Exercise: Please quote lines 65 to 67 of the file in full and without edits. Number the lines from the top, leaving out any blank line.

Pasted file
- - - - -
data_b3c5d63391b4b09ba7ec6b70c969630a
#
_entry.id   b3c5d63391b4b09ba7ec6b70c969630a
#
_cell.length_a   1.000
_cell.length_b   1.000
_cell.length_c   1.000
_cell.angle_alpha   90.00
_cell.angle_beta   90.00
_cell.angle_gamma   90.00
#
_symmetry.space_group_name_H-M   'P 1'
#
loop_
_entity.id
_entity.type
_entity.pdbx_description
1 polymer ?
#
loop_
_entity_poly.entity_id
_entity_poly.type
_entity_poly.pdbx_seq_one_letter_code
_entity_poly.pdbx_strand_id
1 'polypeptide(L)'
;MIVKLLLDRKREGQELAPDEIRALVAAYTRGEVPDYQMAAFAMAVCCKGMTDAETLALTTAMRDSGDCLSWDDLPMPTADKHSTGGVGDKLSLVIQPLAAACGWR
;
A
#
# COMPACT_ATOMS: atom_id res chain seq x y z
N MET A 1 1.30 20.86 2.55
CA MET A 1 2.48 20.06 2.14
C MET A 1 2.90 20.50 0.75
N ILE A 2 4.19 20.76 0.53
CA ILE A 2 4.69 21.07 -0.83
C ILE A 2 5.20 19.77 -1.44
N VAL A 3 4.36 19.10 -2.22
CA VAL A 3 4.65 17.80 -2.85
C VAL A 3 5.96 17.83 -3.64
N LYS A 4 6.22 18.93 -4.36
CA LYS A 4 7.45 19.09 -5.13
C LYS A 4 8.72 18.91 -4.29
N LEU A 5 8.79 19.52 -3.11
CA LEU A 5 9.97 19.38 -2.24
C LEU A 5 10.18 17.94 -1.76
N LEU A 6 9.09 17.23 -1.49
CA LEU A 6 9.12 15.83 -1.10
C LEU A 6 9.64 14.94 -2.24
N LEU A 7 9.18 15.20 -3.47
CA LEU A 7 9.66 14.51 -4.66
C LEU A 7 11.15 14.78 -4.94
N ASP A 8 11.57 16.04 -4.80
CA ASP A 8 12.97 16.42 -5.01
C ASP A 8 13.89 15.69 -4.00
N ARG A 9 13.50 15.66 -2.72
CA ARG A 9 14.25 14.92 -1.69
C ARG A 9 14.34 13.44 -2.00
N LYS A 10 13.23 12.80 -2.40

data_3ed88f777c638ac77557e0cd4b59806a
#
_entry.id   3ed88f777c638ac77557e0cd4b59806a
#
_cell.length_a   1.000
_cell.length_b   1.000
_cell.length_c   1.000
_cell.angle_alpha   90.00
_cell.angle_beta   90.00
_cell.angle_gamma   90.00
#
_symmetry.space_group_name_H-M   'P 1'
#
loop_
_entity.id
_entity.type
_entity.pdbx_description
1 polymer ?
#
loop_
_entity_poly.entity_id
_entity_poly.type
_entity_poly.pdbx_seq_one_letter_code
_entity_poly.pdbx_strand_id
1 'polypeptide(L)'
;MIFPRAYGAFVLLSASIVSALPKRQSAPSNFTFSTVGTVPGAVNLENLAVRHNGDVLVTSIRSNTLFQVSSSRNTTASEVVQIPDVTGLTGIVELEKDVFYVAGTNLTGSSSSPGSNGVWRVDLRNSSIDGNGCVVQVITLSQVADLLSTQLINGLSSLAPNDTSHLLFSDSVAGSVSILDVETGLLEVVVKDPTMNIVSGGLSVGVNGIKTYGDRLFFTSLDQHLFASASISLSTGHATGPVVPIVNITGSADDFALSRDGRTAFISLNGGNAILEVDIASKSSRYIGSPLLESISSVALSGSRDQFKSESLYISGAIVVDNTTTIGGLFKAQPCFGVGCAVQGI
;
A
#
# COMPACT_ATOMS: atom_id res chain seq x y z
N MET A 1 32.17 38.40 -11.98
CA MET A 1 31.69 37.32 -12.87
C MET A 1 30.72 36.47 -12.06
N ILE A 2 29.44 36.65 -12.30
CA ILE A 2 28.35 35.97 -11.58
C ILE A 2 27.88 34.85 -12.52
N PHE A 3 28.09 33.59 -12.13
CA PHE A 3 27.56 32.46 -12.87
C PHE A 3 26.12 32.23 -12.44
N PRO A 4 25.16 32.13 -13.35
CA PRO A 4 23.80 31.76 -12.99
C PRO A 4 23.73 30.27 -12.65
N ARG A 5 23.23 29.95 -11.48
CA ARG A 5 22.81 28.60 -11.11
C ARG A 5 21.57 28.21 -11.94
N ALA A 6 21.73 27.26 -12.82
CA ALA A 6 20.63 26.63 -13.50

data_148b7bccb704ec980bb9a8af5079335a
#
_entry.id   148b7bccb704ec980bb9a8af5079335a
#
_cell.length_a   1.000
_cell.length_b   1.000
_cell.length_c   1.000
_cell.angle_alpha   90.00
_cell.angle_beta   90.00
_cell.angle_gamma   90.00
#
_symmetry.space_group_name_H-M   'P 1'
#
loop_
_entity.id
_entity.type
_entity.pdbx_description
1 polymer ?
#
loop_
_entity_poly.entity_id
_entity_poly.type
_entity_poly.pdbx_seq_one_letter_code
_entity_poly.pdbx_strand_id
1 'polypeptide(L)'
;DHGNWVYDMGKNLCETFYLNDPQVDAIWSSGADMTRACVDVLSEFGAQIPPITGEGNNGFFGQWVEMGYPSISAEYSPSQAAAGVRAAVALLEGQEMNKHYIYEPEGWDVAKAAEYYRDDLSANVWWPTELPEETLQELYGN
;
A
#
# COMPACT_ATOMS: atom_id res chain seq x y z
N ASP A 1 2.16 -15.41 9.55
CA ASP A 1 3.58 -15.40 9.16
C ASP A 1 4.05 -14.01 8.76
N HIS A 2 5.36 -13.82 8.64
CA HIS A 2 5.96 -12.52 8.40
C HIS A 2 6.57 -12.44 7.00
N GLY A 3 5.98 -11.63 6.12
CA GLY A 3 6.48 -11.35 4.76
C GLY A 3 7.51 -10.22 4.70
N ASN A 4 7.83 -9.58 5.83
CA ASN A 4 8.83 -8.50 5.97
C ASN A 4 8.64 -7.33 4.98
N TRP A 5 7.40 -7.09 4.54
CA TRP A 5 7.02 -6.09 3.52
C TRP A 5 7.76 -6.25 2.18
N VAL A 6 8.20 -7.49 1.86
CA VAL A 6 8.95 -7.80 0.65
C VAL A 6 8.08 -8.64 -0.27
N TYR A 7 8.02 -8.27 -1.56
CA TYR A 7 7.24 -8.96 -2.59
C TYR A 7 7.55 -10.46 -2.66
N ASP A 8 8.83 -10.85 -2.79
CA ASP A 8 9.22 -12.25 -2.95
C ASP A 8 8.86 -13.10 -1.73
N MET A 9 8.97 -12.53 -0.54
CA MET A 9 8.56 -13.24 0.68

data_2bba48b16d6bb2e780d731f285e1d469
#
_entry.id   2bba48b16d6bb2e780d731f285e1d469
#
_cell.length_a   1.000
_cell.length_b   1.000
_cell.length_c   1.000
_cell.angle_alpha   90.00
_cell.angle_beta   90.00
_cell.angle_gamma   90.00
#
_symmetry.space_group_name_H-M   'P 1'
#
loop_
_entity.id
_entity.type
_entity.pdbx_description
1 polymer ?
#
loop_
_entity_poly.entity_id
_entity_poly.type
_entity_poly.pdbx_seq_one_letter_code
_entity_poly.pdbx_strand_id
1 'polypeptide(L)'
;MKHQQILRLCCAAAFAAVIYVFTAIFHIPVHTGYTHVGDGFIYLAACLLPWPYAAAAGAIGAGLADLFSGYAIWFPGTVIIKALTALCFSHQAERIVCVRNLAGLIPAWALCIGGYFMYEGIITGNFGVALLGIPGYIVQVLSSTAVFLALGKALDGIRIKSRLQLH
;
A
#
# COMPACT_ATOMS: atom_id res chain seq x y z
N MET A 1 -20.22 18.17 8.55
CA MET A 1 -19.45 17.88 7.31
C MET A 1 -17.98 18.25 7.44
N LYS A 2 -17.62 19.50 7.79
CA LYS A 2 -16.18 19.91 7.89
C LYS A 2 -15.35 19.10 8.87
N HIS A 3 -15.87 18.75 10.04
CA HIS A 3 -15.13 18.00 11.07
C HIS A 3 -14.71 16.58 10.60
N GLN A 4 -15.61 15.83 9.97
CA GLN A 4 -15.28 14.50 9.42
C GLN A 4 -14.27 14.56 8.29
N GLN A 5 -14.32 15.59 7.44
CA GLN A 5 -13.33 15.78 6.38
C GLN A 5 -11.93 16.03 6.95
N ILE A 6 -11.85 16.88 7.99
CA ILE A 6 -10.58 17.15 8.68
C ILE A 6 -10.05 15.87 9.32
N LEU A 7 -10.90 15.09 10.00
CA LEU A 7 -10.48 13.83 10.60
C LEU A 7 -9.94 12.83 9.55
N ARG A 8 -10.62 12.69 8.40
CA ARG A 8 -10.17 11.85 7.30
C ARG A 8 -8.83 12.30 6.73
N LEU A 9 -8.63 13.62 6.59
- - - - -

_cell.length_c   1.000
_cell.angle_alpha   90.00
_cell.angle_beta   90.00